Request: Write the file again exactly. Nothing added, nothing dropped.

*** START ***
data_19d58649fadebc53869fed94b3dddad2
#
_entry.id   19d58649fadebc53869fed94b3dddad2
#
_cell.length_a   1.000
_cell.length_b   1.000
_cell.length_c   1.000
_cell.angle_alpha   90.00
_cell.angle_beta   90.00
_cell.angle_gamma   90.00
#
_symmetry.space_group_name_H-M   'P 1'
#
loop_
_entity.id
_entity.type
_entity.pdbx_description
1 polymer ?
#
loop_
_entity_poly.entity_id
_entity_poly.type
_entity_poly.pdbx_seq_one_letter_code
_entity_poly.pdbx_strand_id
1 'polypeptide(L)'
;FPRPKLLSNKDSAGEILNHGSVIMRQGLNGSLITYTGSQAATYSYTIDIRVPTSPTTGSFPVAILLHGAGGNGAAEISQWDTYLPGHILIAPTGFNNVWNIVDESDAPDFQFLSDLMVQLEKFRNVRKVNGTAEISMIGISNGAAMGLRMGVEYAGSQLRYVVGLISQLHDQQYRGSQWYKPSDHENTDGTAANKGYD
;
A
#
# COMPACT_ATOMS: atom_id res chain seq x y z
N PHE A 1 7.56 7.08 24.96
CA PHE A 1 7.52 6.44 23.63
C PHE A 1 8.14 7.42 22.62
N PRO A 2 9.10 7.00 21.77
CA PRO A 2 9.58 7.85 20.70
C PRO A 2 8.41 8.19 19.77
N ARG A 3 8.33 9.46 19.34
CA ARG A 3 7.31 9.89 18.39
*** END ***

data_19d58649fadebc53869fed94b3dddad2
#
_entry.id   19d58649fadebc53869fed94b3dddad2
#
_cell.length_a   1.000
_cell.length_b   1.000
_cell.length_c   1.000
_cell.angle_alpha   90.00
_cell.angle_beta   90.00
_cell.angle_gamma   90.00
#
_symmetry.space_group_name_H-M   'P 1'
#
loop_
_entity.id
_entity.type
_entity.pdbx_description
1 polymer ?
#
loop_
_entity_poly.entity_id
_entity_poly.type
_entity_poly.pdbx_seq_one_letter_code
_entity_poly.pdbx_strand_id
1 'polypeptide(L)'
;FPRPKLLSNKDSAGEILNHGSVIMRQGLNGSLITYTGSQAATYSYTIDIRVPTSPTTGSFPVAILLHGAGGNGAAEISQWDTYLPGHILIAPTGFNNVWNIVDESDAPDFQFLSDLMVQLEKFRNVRKVNGTAEISMIGISNGAAMGLRMGVEYAGSQLRYVVGLISQLHDQQYRGSQWYKPSDHENTDGTAANKGYD
;
A
#
# COMPACT_ATOMS: atom_id res chain seq x y z
N PHE A 1 7.56 7.08 24.96
CA PHE A 1 7.52 6.44 23.63
C PHE A 1 8.14 7.42 22.62
N PRO A 2 9.10 7.00 21.77
CA PRO A 2 9.58 7.85 20.70
C PRO A 2 8.41 8.19 19.77
N ARG A 3 8.33 9.46 19.34
CA ARG A 3 7.31 9.89 18.39